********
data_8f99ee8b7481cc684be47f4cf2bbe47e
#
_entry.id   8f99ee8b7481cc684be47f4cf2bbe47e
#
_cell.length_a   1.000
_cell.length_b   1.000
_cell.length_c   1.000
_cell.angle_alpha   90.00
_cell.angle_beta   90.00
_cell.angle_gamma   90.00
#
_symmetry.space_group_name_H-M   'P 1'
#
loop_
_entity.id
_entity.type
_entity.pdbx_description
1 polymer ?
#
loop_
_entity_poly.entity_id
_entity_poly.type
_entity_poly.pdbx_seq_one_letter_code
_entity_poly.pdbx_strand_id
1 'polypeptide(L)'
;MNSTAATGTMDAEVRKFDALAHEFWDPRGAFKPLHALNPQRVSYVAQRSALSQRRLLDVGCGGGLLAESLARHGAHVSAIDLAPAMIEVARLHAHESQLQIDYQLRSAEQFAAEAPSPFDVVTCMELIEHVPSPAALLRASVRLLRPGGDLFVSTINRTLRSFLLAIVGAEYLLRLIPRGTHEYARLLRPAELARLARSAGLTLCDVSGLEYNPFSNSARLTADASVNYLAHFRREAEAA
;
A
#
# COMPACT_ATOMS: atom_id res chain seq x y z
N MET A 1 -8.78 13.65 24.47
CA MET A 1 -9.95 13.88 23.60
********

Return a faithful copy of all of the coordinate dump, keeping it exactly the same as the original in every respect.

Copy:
data_8f99ee8b7481cc684be47f4cf2bbe47e
#
_entry.id   8f99ee8b7481cc684be47f4cf2bbe47e
#
_cell.length_a   1.000
_cell.length_b   1.000
_cell.length_c   1.000
_cell.angle_alpha   90.00
_cell.angle_beta   90.00
_cell.angle_gamma   90.00
#
_symmetry.space_group_name_H-M   'P 1'
#
loop_
_entity.id
_entity.type
_entity.pdbx_description
1 polymer ?
#
loop_
_entity_poly.entity_id
_entity_poly.type
_entity_poly.pdbx_seq_one_letter_code
_entity_poly.pdbx_strand_id
1 'polypeptide(L)'
;MNSTAATGTMDAEVRKFDALAHEFWDPRGAFKPLHALNPQRVSYVAQRSALSQRRLLDVGCGGGLLAESLARHGAHVSAIDLAPAMIEVARLHAHESQLQIDYQLRSAEQFAAEAPSPFDVVTCMELIEHVPSPAALLRASVRLLRPGGDLFVSTINRTLRSFLLAIVGAEYLLRLIPRGTHEYARLLRPAELARLARSAGLTLCDVSGLEYNPFSNSARLTADASVNYLAHFRREAEAA
;
A
#
# COMPACT_ATOMS: atom_id res chain seq x y z
N MET A 1 -8.78 13.65 24.47
CA MET A 1 -9.95 13.88 23.60